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Accessible Museum / Blind

Best Practice Case Study: Penn Museum’s Touch Tours

Penn Museum Offers Innovative “Touch Tours” for Blind Visitors

Penn Museum’s Innovative “Touch Tours” Ancient Egyptian Culture Program,
Designed with and for Visitors with Blindness or Low Vision,
Expands in its Second Season

“This tour provided the chance of a life time to get up close to some fantastic objects that the ancient Egyptians regarded as commonplace. Not many people, either sighted or visually impaired, would ever have the opportunity to place their hands where craftsmen’s hands toiled thousands of years ago.”

-—2012 Touch Tours visitor Rita Lang, Manager of Innovative Programs and Volunteers, Center for Vision Loss, Lehigh Valley, PA

PHILADELPHIA, PA 2013—Following a successful pilot season in the fall of 2012, the “Insights into Ancient Egypt” Touch Tours program at the Penn Museum in Philadelphia, designed with and for Museum visitors who are blind or have low vision, is expanding, thanks to extensive input and feedback from members of the community.

The second season of the “Insights into Ancient Egypt” Touch Tour program begins Monday, September 30, with longer visits and a host of innovative changes. The program expands from one to two hours, as guests are invited to discover ancient Egyptian culture through a new classroom learning experience, with tactile diagrams, through connections with both long-time Museum docents and new assistant docents with visual impairment, and through new opportunities for artistic expression. The central gallery experience—exploring through touch several ancient Egyptian artifacts on display—continues with new pieces and specially made replicas.

Trish Maunder, Project Coordinator for Special Tours and a disabilities program consultant for the Museum, worked with Egyptian section Associate Curator Jennifer Wegner, the Museum’s Community Engagement Department, and many volunteer Museum docents to develop the program and its expanded offerings. Through focus groups and feedback from low and no-vision guests, she learned that participants wanted more information, educational opportunities, and even outlets for artistic expression—all included in this season’s offerings.

In a new classroom component of the program, guests will be invited to explore replicas of smaller ancient Egyptian artifacts—many used for, or associated with, mummification: a brain hook, canopic jars for internal organs, stone scarabs and other small statues. The experience also includes tactile diagrams (raised line diagrams) and opportunities to smell some of the oils used in mummification: frankincense, myrrh, and cedar oil.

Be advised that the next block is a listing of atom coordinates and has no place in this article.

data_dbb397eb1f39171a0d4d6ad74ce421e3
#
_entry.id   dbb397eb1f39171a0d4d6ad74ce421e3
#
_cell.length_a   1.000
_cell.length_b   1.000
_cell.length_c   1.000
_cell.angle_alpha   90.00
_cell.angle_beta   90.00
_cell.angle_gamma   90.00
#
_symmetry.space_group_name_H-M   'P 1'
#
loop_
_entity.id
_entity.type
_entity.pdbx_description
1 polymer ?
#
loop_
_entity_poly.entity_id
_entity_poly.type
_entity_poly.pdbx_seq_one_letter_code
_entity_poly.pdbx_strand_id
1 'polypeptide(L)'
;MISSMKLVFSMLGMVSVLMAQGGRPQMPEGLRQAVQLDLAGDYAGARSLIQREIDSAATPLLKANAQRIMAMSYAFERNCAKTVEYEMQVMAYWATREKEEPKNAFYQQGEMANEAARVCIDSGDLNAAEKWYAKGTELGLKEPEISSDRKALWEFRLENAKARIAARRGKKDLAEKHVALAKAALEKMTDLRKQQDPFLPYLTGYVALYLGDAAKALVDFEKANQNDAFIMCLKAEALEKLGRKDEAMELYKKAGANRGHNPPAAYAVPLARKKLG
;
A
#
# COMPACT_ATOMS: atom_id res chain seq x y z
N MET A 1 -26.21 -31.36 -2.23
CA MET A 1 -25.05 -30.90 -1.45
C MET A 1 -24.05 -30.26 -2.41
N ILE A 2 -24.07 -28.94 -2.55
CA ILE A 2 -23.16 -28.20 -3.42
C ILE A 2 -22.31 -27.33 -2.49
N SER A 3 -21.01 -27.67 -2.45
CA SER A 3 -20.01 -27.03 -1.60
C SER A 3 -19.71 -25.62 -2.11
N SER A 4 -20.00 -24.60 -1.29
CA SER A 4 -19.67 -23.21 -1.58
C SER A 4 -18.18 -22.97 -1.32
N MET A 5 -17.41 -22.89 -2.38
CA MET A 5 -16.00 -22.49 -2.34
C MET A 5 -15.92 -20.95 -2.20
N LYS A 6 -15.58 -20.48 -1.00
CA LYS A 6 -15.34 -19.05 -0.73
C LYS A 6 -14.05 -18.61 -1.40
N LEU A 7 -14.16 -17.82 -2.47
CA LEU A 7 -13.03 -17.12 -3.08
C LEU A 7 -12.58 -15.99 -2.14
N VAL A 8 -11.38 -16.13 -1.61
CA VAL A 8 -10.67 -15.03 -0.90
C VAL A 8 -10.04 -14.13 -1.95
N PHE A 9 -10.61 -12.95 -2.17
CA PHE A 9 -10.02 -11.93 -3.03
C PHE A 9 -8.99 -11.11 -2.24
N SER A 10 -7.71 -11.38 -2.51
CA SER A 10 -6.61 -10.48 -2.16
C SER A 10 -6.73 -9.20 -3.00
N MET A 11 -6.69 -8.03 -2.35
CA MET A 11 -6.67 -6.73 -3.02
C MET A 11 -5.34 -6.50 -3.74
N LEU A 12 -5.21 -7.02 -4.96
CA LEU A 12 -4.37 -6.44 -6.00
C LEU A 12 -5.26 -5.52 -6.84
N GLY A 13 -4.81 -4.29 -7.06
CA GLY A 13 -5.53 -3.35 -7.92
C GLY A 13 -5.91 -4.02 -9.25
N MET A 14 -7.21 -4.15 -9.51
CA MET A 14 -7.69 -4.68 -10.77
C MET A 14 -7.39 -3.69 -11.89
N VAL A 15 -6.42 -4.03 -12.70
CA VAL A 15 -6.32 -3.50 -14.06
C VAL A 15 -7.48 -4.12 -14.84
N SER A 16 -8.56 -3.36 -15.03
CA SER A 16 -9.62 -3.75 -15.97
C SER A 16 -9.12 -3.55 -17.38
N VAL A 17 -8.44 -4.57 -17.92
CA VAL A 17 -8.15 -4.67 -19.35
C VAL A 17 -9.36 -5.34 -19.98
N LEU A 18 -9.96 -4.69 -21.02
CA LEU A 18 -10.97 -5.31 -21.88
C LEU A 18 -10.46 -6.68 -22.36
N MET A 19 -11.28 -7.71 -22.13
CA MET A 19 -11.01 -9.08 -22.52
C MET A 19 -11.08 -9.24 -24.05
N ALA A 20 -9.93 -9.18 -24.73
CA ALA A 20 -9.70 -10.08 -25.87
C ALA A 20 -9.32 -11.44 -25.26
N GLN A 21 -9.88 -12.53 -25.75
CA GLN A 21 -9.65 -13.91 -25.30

The touch tours, this year facilitated by both lead and assistant (visually impaired) docents, feature closeencounters withancient Egyptian stone artifacts, including a seated statue of Ramesses II, the Goddess Sekhmet, and two sarcophagus lids, all found in the third floor Egyptian gallery. Before touching the ancient artifacts participants are asked to use sanitized hand wipes to remove oils.

Also new this year are pre-visit outreach sessions at several sites to better prepare visitors, and an art-in-response component, coordinated in partnership with several organizations including the Philadelphia Museum of Art, Allens Lane Art Center, the Main Line Art Center, and the Overbrook School for the Blind.

“Many visitors from our program last year reported a significant shift in awareness and a sense of inspiration from the ancient world,” noted Ms. Maunder. “We wanted to honor that experience, and help create opportunities for further discovery.”

Most of the fall Touch Tour programs, which run Monday mornings and afternoons (when the Museum is usually closed) through December 16, are booked, but some spaces remain for both individuals and groups with members who are living with blindness or visual impairment. For more information about the program and available times, contact Trish Maunder at 609.760.8223 or

The 2013 Penn Museum Touch Tour programs are free to participants. The program was launched in 2012 through lead funding from the Albert B. Millett Memorial Fund and additional support from the Dolfinger-McMahon Foundation and the Scholler Foundation; the 2013 program is made possible through the generosity of Annette Merle-Smith.

The Penn Museum (the University of Pennsylvania Museum of Archaeology and Anthropology) is dedicated to the study and understanding of human history and diversity. Founded in 1887, the Museum has sent more than 300 archaeological and anthropological expeditions to all the inhabited continents of the world. With an active exhibition schedule and educational programming for children and adults, the Museum offers the public an opportunity to share in the ongoing discovery of humankind’s collective heritage.

The Penn Museum is located at 3260 South Street, Philadelphia, PA 19104 (on Penn’s campus, across from Franklin Field). Public transportation to the Museum is available via SEPTA’s Regional Rail Line at University City Station; the Market-Frankford Subway Line at 34th Street Station; trolley routes 11, 13, 34, and 36; and bus routes 21, 30, 40, and 42. Museum hours are Tuesday through Sunday, 10:00 am to 5:00 pm, and first Wednesdays of each month, 10:00 am to 8:00 pm, with P.M. @ PENN MUSEUM evening programs. Closed Mondays and holidays. Admission donation is $15 for adults; $13 for senior citizens (65 and above); $10 for children (6 to 17) and full-time students with ID; free for active U.S. Military; free to Members, PennCard holders, and children 5 and younger.


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